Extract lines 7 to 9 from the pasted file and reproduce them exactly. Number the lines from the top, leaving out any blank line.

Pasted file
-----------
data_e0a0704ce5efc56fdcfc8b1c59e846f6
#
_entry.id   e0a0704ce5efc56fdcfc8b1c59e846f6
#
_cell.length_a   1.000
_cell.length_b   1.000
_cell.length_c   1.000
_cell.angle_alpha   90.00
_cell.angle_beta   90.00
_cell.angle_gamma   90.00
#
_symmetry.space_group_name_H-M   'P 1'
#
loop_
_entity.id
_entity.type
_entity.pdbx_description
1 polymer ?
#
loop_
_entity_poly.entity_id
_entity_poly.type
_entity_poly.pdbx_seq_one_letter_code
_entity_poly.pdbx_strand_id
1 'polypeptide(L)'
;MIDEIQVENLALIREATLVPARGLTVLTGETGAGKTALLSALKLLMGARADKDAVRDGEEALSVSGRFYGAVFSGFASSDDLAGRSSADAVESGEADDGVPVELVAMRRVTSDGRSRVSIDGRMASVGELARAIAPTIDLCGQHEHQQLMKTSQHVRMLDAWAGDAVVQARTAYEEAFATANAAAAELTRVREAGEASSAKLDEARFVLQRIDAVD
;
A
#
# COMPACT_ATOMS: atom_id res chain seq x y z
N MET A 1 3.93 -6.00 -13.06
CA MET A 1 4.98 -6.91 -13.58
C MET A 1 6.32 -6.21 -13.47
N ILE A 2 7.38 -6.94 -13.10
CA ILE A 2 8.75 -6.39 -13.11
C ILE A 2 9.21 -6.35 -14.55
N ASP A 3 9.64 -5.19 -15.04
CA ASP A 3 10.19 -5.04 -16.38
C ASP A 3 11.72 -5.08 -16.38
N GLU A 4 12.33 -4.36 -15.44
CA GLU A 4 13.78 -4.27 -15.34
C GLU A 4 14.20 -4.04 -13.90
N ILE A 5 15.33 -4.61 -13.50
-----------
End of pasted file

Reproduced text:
_cell.length_c   1.000
_cell.angle_alpha   90.00
_cell.angle_beta   90.00